Dictionary definition: "to sing without musical accompaniment". Like Janis Joplin singing "Mercedes-Benz", or you in the shower (and would you mind either keeping it down or learning the concept of staying in key? Thank you. And no more Counting Crows! OK? Sheesh!). But it's also used to describe doo-wop, which bends that definition a little: the group becomes the accompaniment for a soloist (usually its lead singer), in lieu of a backing band.

Literal translation, "in the chapel style". This refers to a period in Western music when sacred works were performed without accompaniment.

Think of Gregorian Chants from the 7th century until some of the masses in the 16th.

Back before Jinmyo took the oh-so-sensible action of correcting this node's title, it was "a capella." No big deal, right? One letter difference can't change "a cappella" that much!

Well, it does. In English, a desert is very different from a dessert, isn't it? But I digress. I don't ordinarily node spelling errors, but for this one, I had to. You see, I learned this particular mistake the hard way: I made 200 posters for the Mental Notes, a college a cappella group, and handed them to the president of the group, who spoke Italian. She laughed for a moment, until she realized how many I'd printed. It is amusing--the literal translation of "a capella" is "of (or with) a hat". The other common typo, "a capela", means "of/with capela", which is a type of pasta (think capellini, which are small capelas).

To clarify:

  • The Village People are "a capella".
  • The cast of Iron Chef is "a capela", and if wearing their hats, also "a capella".
  • The Mental Notes are "a cappella" unless there are hats or pasta onstage... which happens more often than you'd think.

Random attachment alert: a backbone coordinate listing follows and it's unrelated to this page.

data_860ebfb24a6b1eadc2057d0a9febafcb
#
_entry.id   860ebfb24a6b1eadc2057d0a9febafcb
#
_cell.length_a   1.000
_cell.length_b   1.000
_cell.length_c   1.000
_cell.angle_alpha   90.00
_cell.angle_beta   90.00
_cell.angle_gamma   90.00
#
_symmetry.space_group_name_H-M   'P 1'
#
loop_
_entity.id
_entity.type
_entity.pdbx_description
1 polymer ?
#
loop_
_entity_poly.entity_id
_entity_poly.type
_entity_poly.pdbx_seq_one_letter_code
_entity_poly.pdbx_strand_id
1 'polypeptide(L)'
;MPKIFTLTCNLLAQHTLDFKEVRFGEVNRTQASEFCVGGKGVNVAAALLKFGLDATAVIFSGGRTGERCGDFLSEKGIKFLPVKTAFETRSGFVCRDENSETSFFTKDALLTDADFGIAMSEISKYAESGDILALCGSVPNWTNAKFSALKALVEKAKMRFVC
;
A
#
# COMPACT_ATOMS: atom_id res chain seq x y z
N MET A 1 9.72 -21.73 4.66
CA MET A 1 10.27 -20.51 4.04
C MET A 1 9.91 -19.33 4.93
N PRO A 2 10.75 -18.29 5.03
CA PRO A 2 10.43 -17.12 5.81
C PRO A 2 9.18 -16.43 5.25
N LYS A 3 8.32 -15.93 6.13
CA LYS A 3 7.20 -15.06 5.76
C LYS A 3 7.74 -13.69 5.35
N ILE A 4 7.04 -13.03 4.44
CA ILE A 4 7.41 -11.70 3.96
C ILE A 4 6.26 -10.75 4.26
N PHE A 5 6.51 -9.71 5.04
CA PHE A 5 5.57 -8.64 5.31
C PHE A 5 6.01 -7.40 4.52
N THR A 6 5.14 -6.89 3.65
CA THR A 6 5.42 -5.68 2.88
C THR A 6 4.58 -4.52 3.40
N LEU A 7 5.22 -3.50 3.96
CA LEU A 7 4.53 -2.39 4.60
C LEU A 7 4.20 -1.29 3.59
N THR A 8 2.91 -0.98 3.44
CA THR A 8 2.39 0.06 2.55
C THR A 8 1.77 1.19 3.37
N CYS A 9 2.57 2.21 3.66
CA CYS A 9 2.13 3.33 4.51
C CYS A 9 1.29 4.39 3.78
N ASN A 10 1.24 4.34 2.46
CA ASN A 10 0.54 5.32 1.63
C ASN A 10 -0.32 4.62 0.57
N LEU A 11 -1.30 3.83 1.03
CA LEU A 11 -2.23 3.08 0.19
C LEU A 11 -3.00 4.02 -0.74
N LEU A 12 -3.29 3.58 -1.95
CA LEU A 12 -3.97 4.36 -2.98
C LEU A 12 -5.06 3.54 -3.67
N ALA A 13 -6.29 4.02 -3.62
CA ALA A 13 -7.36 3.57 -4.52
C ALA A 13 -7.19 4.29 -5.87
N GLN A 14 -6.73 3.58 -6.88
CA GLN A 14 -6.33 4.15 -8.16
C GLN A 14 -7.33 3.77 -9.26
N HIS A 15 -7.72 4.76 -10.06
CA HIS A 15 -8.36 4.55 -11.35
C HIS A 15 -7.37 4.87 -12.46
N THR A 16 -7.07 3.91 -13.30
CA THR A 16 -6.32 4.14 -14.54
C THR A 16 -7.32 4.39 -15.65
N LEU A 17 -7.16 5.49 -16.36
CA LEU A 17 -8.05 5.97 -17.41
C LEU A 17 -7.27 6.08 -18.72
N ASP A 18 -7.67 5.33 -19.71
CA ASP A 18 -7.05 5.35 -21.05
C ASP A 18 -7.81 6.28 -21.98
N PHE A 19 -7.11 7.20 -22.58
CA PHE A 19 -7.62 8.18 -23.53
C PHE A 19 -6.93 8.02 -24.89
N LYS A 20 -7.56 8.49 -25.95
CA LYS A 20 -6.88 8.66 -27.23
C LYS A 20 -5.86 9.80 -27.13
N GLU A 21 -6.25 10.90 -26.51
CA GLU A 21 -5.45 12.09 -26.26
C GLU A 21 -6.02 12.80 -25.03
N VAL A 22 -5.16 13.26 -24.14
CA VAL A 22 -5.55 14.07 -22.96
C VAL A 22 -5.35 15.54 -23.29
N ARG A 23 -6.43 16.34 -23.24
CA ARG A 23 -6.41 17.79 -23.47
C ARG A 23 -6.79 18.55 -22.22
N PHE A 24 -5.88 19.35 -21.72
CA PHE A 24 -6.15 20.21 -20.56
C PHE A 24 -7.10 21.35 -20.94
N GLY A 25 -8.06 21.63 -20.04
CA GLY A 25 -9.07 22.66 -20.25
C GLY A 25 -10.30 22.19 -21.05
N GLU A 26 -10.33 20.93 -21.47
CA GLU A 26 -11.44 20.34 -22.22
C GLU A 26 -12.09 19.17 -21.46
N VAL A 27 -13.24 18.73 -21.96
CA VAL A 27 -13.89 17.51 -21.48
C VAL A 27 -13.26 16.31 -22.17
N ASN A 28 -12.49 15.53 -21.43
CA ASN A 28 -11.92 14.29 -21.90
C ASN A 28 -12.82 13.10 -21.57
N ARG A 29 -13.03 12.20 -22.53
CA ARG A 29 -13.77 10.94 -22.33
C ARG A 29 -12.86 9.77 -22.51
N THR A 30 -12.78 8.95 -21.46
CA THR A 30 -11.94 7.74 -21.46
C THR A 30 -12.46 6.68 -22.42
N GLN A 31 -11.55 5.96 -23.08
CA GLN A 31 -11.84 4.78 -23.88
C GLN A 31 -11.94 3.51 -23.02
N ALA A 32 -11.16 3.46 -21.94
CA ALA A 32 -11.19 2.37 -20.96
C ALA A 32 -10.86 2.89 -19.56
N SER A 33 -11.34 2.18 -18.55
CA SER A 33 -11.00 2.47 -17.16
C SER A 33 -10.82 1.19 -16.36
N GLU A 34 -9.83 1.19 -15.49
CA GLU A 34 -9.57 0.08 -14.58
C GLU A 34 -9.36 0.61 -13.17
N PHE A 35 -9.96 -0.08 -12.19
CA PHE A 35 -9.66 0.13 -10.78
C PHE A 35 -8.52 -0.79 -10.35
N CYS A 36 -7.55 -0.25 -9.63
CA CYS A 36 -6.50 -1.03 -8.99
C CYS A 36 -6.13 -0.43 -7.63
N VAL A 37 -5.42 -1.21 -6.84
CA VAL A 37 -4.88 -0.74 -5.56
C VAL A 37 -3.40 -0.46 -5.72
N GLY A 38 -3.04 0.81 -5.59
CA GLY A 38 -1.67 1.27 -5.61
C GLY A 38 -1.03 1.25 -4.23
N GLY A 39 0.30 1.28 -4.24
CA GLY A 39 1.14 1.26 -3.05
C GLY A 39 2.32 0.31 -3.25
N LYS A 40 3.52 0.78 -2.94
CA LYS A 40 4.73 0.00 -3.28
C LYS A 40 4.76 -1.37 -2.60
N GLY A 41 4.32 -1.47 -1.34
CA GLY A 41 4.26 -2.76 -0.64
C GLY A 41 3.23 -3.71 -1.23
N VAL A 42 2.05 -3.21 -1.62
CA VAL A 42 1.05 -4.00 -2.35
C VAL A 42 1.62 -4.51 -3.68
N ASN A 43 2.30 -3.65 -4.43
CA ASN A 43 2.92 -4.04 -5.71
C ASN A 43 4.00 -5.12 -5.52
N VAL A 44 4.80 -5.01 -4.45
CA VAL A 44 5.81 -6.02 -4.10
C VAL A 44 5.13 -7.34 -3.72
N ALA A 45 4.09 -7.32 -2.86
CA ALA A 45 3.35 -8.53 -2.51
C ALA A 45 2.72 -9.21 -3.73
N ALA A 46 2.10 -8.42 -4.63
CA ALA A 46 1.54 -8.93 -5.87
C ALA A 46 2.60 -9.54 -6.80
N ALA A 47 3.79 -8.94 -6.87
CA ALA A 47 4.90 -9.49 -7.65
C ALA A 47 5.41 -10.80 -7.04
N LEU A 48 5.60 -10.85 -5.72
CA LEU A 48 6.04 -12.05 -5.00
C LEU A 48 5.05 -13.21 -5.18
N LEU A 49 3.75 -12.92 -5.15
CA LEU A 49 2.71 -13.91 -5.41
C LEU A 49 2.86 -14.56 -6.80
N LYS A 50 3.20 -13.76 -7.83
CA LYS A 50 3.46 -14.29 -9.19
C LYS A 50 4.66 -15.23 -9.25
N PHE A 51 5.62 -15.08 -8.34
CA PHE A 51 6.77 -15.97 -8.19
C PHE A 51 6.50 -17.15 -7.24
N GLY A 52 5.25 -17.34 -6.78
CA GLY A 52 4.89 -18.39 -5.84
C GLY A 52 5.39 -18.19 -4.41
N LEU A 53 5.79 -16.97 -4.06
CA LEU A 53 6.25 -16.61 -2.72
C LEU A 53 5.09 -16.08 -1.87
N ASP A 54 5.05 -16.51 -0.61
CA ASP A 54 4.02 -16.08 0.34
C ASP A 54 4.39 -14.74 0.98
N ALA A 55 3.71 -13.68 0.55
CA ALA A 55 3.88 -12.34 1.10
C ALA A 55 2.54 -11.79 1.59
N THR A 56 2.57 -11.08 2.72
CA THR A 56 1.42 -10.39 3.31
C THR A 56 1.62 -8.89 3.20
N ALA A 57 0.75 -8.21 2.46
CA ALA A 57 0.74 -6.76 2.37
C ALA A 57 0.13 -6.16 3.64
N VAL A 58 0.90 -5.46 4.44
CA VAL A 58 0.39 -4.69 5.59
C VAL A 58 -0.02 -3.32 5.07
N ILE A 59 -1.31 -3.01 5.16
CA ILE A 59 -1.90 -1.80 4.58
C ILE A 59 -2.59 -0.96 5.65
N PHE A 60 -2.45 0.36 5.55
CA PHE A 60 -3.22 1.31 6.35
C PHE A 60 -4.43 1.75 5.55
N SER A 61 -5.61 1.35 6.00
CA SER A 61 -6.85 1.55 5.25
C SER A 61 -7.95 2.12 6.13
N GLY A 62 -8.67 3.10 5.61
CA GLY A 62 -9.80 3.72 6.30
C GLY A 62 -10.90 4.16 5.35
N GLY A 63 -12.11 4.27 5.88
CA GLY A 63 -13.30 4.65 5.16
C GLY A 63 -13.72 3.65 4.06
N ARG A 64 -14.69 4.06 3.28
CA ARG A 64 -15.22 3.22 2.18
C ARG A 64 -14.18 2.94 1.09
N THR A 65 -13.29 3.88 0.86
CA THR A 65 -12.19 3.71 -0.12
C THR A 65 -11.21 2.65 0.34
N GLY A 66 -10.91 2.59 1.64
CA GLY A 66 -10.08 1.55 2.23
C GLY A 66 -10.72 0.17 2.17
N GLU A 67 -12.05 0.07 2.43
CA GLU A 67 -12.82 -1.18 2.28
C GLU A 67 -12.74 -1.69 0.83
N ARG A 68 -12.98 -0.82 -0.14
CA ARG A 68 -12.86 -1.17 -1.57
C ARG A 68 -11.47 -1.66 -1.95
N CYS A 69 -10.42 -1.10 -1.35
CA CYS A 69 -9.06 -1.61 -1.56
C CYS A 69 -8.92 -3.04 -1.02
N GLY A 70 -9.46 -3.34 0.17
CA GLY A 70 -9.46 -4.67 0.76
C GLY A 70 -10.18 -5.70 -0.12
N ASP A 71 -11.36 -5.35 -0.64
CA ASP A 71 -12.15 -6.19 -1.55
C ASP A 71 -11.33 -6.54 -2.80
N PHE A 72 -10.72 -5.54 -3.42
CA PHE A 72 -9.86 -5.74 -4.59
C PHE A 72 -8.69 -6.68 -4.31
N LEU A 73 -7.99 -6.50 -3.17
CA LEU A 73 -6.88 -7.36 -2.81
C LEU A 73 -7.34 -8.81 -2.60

Many thanks to Jinmyo for going through the hassle of changing the stripes on this tyger.

A cappella vocals are widely used in mash-up tracks. They are often extracted from CD tracks by an ingenious DIY method:

A CD single is located containing both a vocal and instrumental version of a song. Hopefully, the two tracks will be identical apart from the vocals. Both are ripped to uncompressed audio files - wav or AIFF. The rest is a combination of precision and mathematics, and no small amount of luck. The two files must be synchronised perfectly - this is achieved by visually editing the waveforms so that both begin at precisely the same point. The instrumental version is then inverted in a sound editor. By mixing the two files together, the instrumental can then be 'subtracted' from the vocal version. This should, hopefully, leave just the vocals - with a few unavoidable (and largely unnoticable) artefacts - ready for use.

Rap a cappellas are particularly valued, as their spoken nature makes them easy to integrate with another song. It's sometimes possible to find a CD single with an a cappella track included, which would be a huge time-saver. A cappella tracks are often traded via the web and file sharing programs. Some are more popular than others - Missy Elliot's Get Ur Freak On and Work It are somewhat ubiquitous.

A more detailed guide to this technique by a master of mash-ups can be found at http://4trak.net/dsico/archives/000082.html.

A cap*pel"la (#). [It. See Chapel.] Mus. (a)

In church or chapel style; -- said of compositions sung in the old church style, without instrumental accompaniment; as, a mass a capella, i. e., a mass purely vocal.


A time indication, equivalent to alla breve.

© Webster 1913.

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